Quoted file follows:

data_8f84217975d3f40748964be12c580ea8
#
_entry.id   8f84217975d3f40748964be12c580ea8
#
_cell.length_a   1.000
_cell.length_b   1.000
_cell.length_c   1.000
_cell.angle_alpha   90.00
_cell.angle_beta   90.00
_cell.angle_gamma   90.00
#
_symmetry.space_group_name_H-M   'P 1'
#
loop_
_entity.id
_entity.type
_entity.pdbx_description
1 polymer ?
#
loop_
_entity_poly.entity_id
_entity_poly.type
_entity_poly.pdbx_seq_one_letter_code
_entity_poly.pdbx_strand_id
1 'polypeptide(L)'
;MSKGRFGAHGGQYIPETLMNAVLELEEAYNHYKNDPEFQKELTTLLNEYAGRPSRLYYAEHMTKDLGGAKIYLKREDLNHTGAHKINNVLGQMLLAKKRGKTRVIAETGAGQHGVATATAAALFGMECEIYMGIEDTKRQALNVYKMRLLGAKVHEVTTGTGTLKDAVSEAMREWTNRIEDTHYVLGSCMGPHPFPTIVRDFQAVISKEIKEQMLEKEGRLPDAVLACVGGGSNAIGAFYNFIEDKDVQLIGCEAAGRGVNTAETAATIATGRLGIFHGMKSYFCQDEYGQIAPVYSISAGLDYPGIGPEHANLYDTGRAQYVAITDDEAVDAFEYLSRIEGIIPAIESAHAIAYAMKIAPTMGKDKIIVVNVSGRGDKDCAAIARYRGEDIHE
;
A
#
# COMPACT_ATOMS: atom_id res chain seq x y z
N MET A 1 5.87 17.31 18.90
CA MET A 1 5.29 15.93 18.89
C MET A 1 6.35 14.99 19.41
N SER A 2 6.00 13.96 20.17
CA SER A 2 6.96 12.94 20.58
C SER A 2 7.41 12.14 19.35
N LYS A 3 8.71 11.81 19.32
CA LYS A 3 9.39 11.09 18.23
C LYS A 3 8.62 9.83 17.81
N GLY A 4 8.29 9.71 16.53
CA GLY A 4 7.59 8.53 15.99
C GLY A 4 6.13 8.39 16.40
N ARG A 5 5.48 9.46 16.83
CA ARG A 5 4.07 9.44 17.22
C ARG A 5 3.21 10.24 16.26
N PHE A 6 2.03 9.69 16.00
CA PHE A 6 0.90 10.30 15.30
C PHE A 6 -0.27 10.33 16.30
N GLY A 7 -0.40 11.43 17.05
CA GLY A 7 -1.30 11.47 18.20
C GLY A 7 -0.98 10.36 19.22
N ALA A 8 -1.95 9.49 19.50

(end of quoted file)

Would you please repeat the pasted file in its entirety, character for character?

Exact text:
data_8f84217975d3f40748964be12c580ea8
#
_entry.id   8f84217975d3f40748964be12c580ea8
#
_cell.length_a   1.000
_cell.length_b   1.000
_cell.length_c   1.000
_cell.angle_alpha   90.00
_cell.angle_beta   90.00
_cell.angle_gamma   90.00
#
_symmetry.space_group_name_H-M   'P 1'
#
loop_
_entity.id
_entity.type
_entity.pdbx_description
1 polymer ?
#
loop_
_entity_poly.entity_id
_entity_poly.type
_entity_poly.pdbx_seq_one_letter_code
_entity_poly.pdbx_strand_id
1 'polypeptide(L)'
;MSKGRFGAHGGQYIPETLMNAVLELEEAYNHYKNDPEFQKELTTLLNEYAGRPSRLYYAEHMTKDLGGAKIYLKREDLNHTGAHKINNVLGQMLLAKKRGKTRVIAETGAGQHGVATATAAALFGMECEIYMGIEDTKRQALNVYKMRLLGAKVHEVTTGTGTLKDAVSEAMREWTNRIEDTHYVLGSCMGPHPFPTIVRDFQAVISKEIKEQMLEKEGRLPDAVLACVGGGSNAIGAFYNFIEDKDVQLIGCEAAGRGVNTAETAATIATGRLGIFHGMKSYFCQDEYGQIAPVYSISAGLDYPGIGPEHANLYDTGRAQYVAITDDEAVDAFEYLSRIEGIIPAIESAHAIAYAMKIAPTMGKDKIIVVNVSGRGDKDCAAIARYRGEDIHE
;
A
#
# COMPACT_ATOMS: atom_id res chain seq x y z
N MET A 1 5.87 17.31 18.90
CA MET A 1 5.29 15.93 18.89
C MET A 1 6.35 14.99 19.41
N SER A 2 6.00 13.96 20.17
CA SER A 2 6.96 12.94 20.58
C SER A 2 7.41 12.14 19.35
N LYS A 3 8.71 11.81 19.32
CA LYS A 3 9.39 11.09 18.23
C LYS A 3 8.62 9.83 17.81
N GLY A 4 8.29 9.71 16.53
CA GLY A 4 7.59 8.53 15.99
C GLY A 4 6.13 8.39 16.40
N ARG A 5 5.48 9.46 16.83
CA ARG A 5 4.07 9.44 17.22
C ARG A 5 3.21 10.24 16.26
N PHE A 6 2.03 9.69 16.00
CA PHE A 6 0.90 10.30 15.30
C PHE A 6 -0.27 10.33 16.30
N GLY A 7 -0.40 11.43 17.05
CA GLY A 7 -1.30 11.47 18.20
C GLY A 7 -0.98 10.36 19.22
N ALA A 8 -1.95 9.49 19.50